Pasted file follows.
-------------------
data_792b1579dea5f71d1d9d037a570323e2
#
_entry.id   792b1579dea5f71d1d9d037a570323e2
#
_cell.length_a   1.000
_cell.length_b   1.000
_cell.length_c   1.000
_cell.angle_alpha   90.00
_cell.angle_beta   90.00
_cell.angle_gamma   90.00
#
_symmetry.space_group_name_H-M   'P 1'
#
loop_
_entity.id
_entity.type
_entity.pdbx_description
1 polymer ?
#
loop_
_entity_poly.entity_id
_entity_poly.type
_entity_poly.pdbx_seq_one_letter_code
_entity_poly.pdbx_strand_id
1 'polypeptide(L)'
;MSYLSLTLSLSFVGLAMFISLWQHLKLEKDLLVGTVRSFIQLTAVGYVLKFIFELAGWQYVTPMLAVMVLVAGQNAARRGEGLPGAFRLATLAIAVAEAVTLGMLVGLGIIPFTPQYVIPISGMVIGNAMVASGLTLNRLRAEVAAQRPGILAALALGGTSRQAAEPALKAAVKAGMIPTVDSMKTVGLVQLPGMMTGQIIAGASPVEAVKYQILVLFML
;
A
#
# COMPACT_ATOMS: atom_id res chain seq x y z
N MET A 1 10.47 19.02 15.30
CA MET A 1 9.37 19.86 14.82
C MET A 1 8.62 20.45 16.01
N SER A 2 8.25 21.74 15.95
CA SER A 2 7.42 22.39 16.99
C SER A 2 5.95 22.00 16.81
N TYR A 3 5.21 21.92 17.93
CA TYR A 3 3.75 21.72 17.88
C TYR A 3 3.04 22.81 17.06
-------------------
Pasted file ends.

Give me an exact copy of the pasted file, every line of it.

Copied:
data_792b1579dea5f71d1d9d037a570323e2
#
_entry.id   792b1579dea5f71d1d9d037a570323e2
#
_cell.length_a   1.000
_cell.length_b   1.000
_cell.length_c   1.000
_cell.angle_alpha   90.00
_cell.angle_beta   90.00
_cell.angle_gamma   90.00
#
_symmetry.space_group_name_H-M   'P 1'
#
loop_
_entity.id
_entity.type
_entity.pdbx_description
1 polymer ?
#
loop_
_entity_poly.entity_id
_entity_poly.type
_entity_poly.pdbx_seq_one_letter_code
_entity_poly.pdbx_strand_id
1 'polypeptide(L)'
;MSYLSLTLSLSFVGLAMFISLWQHLKLEKDLLVGTVRSFIQLTAVGYVLKFIFELAGWQYVTPMLAVMVLVAGQNAARRGEGLPGAFRLATLAIAVAEAVTLGMLVGLGIIPFTPQYVIPISGMVIGNAMVASGLTLNRLRAEVAAQRPGILAALALGGTSRQAAEPALKAAVKAGMIPTVDSMKTVGLVQLPGMMTGQIIAGASPVEAVKYQILVLFML
;
A
#
# COMPACT_ATOMS: atom_id res chain seq x y z
N MET A 1 10.47 19.02 15.30
CA MET A 1 9.37 19.86 14.82
C MET A 1 8.62 20.45 16.01
N SER A 2 8.25 21.74 15.95
CA SER A 2 7.42 22.39 16.99
C SER A 2 5.95 22.00 16.81
N TYR A 3 5.21 21.92 17.93
CA TYR A 3 3.75 21.72 17.88
C TYR A 3 3.04 22.81 17.06